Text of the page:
"This guy's a serious asshole."
Morton spearheaded the RoboCop program with Security Concepts, having paved the way for the project by restructuring the police department to "place prime candidates according to risk factor," the candidates being subjects for the project, which aimed to use human remains to create a cyborg police officer.
On the way to a board meeting, Morton spoke with Johnson and Mr. Kinney, discussing the notorious reputation of OCP Senior President Dick Jones, who had summoned them for the unveiling of his project, the Enforcement Droid Series 209, or ED-209.
The ED-209 did not work quite according to specifications, riddling Mr. Kinney with large-caliber shells even after the junior executive complied with its orders. As Dick Jones struggled at trying to explain his failure to the "Old Man," Morton stepped up and stole the contract with the RoboCop project. Jones attempted to silence Morton, though was quickly stopped by the Old Man with interest in the project.
After the death of Officer Alex Murphy, Bob personally oversaw the project's development. He expressed annoyance that the surgical team were able to save his left arm, reminding them that they agreed on total body prosthesis and that human qualities were a secondary concern. Johnson filled him in with the legal particulars of their position before Bob ordered them to proceed with the surgery.
Bob also tested out RoboCop's titanium laminated arm, which was capable of exerting 400 pounds of pressure.
After the many weeks of development, Morton dramatically unveiled RoboCop to the development team as a celebration. The cyborg was quickly loaded into a truck and his various equipment was stowed in a convoy of vans, bound for the Metro West precinct.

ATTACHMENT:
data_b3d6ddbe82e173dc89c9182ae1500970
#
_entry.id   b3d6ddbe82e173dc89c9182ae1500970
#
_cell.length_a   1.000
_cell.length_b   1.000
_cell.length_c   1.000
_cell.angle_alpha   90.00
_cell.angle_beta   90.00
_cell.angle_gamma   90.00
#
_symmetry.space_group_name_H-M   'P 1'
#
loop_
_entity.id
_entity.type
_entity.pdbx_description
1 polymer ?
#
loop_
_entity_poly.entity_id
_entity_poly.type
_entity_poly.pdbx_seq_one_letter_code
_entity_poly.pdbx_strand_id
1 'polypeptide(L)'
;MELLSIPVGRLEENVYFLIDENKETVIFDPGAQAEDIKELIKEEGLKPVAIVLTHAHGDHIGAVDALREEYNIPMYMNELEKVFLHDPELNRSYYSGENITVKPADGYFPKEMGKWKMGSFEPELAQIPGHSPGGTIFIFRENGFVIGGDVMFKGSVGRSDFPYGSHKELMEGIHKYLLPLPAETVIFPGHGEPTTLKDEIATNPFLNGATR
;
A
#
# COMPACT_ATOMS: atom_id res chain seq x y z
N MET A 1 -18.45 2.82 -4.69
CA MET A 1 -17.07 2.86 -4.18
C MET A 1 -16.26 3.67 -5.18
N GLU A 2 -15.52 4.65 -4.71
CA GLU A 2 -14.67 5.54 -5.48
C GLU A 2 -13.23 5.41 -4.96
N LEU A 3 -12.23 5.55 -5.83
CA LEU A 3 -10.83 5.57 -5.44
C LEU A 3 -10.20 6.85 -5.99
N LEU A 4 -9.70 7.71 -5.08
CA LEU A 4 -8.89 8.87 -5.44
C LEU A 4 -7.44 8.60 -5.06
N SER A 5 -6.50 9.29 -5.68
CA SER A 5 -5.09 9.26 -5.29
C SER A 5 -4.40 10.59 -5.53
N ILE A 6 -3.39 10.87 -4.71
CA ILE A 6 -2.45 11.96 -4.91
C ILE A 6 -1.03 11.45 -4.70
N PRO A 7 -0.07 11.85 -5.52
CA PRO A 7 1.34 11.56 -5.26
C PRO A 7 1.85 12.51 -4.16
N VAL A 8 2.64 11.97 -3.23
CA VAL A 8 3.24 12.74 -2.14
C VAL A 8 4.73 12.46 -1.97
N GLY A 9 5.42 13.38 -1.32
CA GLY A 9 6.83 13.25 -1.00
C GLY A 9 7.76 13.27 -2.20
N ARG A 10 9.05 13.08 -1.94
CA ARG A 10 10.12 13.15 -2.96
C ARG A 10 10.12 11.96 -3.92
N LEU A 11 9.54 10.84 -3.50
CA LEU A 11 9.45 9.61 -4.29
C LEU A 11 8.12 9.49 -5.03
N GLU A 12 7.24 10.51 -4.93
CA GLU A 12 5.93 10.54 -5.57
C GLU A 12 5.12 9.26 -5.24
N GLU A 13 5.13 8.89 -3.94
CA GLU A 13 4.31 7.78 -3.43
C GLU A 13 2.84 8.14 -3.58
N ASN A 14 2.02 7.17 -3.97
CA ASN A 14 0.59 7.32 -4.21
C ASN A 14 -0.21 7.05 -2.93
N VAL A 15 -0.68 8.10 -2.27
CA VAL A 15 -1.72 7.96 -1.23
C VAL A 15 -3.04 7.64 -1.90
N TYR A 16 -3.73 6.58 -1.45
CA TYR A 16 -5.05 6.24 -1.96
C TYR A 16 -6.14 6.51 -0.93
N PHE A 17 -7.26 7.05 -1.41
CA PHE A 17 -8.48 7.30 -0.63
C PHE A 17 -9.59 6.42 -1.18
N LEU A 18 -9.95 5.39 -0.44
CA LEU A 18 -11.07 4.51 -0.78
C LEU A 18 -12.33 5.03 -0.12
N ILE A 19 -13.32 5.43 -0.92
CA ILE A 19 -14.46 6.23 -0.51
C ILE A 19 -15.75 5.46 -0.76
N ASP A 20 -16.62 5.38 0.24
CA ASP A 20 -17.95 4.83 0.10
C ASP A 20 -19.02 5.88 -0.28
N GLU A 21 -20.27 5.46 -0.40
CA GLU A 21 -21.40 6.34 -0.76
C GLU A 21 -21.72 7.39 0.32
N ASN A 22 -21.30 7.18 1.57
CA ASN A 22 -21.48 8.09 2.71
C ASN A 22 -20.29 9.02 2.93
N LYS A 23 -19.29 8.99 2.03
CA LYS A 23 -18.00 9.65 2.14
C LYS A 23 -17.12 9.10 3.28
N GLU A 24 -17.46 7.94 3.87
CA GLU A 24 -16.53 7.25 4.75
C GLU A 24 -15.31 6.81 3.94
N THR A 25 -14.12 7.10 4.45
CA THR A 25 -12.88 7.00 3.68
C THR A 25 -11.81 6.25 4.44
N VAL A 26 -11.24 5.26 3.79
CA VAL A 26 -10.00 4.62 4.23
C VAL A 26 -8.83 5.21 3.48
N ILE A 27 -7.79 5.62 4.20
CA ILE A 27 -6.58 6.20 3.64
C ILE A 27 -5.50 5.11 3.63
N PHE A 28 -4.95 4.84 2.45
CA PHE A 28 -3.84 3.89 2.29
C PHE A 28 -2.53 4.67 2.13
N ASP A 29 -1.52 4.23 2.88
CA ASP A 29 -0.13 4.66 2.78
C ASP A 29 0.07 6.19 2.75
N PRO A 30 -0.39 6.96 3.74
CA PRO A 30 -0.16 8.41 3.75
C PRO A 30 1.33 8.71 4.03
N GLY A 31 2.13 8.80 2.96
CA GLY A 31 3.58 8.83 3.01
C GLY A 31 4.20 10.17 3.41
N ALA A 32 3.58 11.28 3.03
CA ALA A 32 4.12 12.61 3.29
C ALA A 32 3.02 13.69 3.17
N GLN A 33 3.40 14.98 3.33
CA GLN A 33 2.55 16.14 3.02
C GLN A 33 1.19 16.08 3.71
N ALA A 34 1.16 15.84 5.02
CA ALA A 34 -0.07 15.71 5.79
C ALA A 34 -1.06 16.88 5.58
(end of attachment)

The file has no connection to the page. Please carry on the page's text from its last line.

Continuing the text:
Bob Morton was immediately confronted by Sergeant Reed, to whom he informed of the proceedings as OCP business and to "please, get lost."
Bob personally oversaw, with glee, the testing of RoboCop's marksmanship, tracking and record/playback functions, then ordered him to recite his Prime Directives. Bob was pleased, and RoboCop was pronounced ready for the field.
Confrontation with Jones
It was the success of RoboCop which made Morton finding himself in the seat of the Vice President of OCP. After RoboCop's initial success, Bob gave a quick interview to Mediabreak about the foundations of Delta City, where he predicted that crime would be a "thing of the past" within months.
Later, Morton entered OCP's Executive Lounge with a colleague, Walker, discussing Dick Jones. However, Bob did not notice that Jones was in the lounge, and continued to talk behind his back with Walker.
Realizing Jones heard every word, Walker quickly left before he had finished relieving himself. Bob held his ground, moving to the sink as Jones sidled up behind him. Jones appeared calm and congratulated Bob for his work in Security Concepts, and regaled him with stories of his own days as a young executive. The situation worsened when Dick grabbed Bob by the hair, telling him he had made a big mistake in insulting him personally and insulting the company with his "bastard creation." When Bob became visibly shaken and Dick backed off, leaving him in the lounge.